The spread of misinformation is nothing new in the world of science. But as the pandemic persists along with the rollout of vaccines and mask mandates, misinformation is infecting media as quickly as COVID-19 infects people.

The constantly evolving information about COVID-19 pandemic has presented the public with many challenges but has also posed unique hurdles for journalists to effectively communicate news about the pandemic in a timely manner.

UPDATED: FDA authorizes booster shots for Moderna, Johnson & Johnson and mixing vaccinesAllowing the opportunity to strengthen the immunization of those vaccinated for COVID-19 over six months, the Food and Drug Administration Read…

For Caroline Chen, ProPublica’s healthcare journalist and University of Wisconsin’s fall Science Writer in Residence,  battling COVID-19 misinformation has been her reality for the past 20 months.

Chen has been recently recognized for her work covering the COVID-19 pandemic. The investigative reporter and Columbia School of Journalism graduate has covered various disparities in the healthcare system throughout her career, including cancer trials and vaccine hesitancy.

Over the past couple weeks, Chen has visited numerous courses on the UW campus as the Science Writer in Residence to speak with students about her work and answer questions.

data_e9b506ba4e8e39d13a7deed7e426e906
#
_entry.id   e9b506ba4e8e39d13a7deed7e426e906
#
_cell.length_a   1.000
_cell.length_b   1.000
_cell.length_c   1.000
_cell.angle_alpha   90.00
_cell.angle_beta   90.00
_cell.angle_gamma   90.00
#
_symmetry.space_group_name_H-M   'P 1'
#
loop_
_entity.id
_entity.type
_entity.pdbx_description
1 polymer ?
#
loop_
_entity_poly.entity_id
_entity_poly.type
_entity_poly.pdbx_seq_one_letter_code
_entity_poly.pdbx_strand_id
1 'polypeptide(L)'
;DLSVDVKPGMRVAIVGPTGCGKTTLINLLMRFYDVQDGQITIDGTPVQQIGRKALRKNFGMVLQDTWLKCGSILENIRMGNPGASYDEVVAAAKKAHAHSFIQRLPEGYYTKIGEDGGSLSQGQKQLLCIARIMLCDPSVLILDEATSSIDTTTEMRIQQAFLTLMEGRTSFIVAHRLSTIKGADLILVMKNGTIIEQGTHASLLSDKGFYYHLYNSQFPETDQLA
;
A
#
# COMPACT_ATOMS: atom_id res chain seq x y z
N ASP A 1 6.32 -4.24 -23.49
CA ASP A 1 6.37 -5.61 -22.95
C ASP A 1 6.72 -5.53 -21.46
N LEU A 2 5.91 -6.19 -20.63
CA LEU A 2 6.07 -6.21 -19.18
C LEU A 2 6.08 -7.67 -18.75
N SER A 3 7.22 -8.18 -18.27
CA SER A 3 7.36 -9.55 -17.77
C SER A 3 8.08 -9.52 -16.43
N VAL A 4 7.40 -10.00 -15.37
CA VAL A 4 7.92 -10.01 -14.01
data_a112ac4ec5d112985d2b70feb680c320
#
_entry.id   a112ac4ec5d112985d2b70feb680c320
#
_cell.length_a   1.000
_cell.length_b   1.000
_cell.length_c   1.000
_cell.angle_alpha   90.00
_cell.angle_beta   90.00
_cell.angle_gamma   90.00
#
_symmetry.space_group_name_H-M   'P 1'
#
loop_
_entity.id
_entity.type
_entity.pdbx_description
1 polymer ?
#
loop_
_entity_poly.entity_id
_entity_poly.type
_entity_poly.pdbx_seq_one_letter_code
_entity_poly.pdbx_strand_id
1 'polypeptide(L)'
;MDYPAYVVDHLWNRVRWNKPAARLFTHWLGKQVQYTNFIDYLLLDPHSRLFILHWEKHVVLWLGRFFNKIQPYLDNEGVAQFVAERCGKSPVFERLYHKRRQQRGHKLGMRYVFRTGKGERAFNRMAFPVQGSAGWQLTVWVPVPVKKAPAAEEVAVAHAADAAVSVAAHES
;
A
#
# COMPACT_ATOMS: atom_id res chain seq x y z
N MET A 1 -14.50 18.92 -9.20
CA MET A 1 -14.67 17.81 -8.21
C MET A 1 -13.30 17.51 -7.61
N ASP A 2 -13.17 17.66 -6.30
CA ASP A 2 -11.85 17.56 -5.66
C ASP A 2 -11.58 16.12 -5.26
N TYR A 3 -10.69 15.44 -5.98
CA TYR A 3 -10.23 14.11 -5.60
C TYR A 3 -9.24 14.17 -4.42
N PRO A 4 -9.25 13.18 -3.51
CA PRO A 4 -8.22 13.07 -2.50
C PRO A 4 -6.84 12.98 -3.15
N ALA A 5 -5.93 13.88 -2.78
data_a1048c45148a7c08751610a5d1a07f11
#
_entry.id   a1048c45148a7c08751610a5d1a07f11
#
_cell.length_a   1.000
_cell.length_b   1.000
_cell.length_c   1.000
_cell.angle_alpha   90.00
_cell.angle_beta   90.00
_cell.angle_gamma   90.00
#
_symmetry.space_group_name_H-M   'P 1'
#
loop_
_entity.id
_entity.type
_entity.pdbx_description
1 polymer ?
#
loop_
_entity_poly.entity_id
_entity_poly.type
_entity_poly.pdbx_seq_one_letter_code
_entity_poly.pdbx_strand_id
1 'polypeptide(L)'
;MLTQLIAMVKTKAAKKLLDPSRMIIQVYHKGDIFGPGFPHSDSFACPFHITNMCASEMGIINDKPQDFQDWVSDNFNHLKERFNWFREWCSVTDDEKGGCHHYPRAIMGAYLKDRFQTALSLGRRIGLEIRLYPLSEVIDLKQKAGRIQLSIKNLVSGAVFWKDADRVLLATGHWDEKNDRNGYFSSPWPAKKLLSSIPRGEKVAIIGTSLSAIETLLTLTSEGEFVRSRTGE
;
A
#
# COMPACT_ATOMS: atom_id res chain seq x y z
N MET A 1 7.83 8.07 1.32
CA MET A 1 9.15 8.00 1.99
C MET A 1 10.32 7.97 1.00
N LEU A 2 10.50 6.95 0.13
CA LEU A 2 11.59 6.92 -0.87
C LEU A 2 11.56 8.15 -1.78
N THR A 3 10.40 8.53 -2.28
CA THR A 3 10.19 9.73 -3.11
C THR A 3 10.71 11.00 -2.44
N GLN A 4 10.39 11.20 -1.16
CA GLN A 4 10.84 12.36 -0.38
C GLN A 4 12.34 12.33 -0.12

She also headed the discussion “COVID-19 and the Deluge of Data,” where she spoke about the challenges of science reporting during the pandemic.

“Our job as journalists is to question and examine every piece of information we are given,” Chen said.

Chen spoke about the importance of reporting accurate information to audiences and the implications that can occur when a story is “dumbed down” for readers. When a journalist does not report the whole story, the audience may be missing key information, which in science news, can be vital.

Chen said misinformation can spread when journalists report on a scientific topic and then release a second story with updates on further developments. Oftentimes, audiences will not see the story the second time and less accurate information can begin to circulate.

New study finds uncharacterized molecules in vaping aerosols, posing new threats to usersA new study from Johns Hopkins University found thousands of unknown chemicals in aerosols from e-cigarettes, including caffeine and chemicals Read…

“My kind of rule for myself is, I never let a preprint walk alone,” Chen said. “So that means if it’s not been peer reviewed, I’m going to wait for there to be more studies that cover the same topic and see if there’s consensus, and I think that every reporter globally is grappling with that.”

As the media industry continues to grapple with how to report on COVID accurately, Chen said she is hopeful that in any future pandemics, journalists and audiences will be more equipped to unpack the slew of rapidly changing statistics.